• The three new home missions that the board allocated funding for at its March meeting are now staffed by full-time home missionaries. Rev. Doug Van Sice and Rev. Eric Melso were assigned to serve Huntersville, S.C., and Chattanooga, Tenn., respectively, as they graduated from Wisconsin Lutheran Seminary in May. Rev. Paul Zell, a current professor at Wisconsin Lutheran Seminary, recently accepted the call to serve the mission at Hendersonville, N.C.
  • Two home missions celebrated their opening worship services in September. The Way, Fredericksburg, Va., held its first official service on Sept. 10 at the local cinema, where the congregation is currently worshiping. Redemption, Watertown, N.Y., held its launch service on Sept. 17, in the new worship facility that the congregation purchased and renovated thanks to a loan and grant from WELS Church Extension Fund.
  • Grace Hmong Lutheran Church, Kansas City, Kan., dedicated its new church building on Aug. 27. Rev. Ger Lor, pastor at Grace, says, “This was a big opportunity to share the gospel to the Hmong community in the area through this event. Grace believes that if the gospel is preached to them, the Holy Spirit will work through the Word to change their hearts.”
  • Rev. Lucas Bitter was installed on Aug. 27 to serve WELS’ new mission in Atlanta, Ga. Seven WELS congregations are established in the suburbs of Atlanta. This new mission will serve those in the city. In August, core members of this mission staffed a booth at a summer festival and hosted college students from a variety of schools in the city for a back-to-school get-together. These outreach events resulted in approximately 100 people signing up to receive more information about the church and 40 people indicating an interest in Bible information class.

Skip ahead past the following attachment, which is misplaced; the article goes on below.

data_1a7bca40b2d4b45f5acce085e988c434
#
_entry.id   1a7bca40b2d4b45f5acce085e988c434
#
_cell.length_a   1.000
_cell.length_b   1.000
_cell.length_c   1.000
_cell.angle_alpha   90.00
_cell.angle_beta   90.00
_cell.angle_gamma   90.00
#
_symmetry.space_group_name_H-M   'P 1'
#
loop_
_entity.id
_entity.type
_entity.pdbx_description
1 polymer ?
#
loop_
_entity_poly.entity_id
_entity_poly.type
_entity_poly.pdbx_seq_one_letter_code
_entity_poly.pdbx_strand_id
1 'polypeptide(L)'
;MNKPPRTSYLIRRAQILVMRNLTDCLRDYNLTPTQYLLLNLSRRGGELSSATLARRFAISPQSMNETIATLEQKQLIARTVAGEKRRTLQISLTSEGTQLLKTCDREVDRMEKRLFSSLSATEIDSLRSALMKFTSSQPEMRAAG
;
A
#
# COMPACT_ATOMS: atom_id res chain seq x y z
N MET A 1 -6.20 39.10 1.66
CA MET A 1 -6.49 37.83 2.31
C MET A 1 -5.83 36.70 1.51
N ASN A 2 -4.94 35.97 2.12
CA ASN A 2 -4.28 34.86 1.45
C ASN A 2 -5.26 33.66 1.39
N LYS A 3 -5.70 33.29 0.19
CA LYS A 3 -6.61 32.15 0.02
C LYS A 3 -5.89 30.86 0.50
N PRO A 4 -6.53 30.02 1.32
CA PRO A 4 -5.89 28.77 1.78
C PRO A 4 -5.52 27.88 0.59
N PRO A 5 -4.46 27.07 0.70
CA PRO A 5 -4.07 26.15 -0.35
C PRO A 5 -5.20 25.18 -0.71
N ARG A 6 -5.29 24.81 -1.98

“Home Missions is grateful for the Congregation Mission Offerings that support all this gospel outreach as well as the support that our missions receive from other WELS ministries that partner with us,” says Rev. Keith Free, administrator of WELS Home Missions. “In addition, the 115 home missions that WELS supports receive guidance and encouragement from district mission boards and mission counselors.”

On Sept. 15, the WELS Board for Home Missions held a service of thanksgiving for its four mission counselors for their service in the pastoral ministry. Rev. Peter Kruschel, Rev. Edward Schuppe, Rev. Mark Birkholz, and Rev. Timothy Flunker offer support and missions expertise to congregations as they reach out in their communities.

Free notes, “Our mission counselors keep abreast of trends in North America and help keep Home Missions informed as to what might serve our church body. We’re thankful for their service.”

To learn more about WELS Home Missions, visit wels.net/missions. While there, you can also subscribe to receive weekly Missions blogs in your e-mail inbox.

 

 

 

Caring for called workers

The Care Committee for Called Workers (CCCW), part of the Commission on WELS Special Ministries, exists to assist WELS calling bodies in supporting called workers and their families, encouraging them in their ministries, and enhancing their quality of life. There are many ways to support called workers, whether it’s in retirement planning, making sure their spiritual and physical needs are met, or helping in a transition to a new church or school. A new Care Committee for Called Workers at Trinity, Minoqua, Wis., did just that, finding ways to make the move of three new called workers as seamless as possible.

The following is an excerpt of an article written by a Trinity member that will appear in an upcoming edition of His Hands, the Special Ministries newsletter.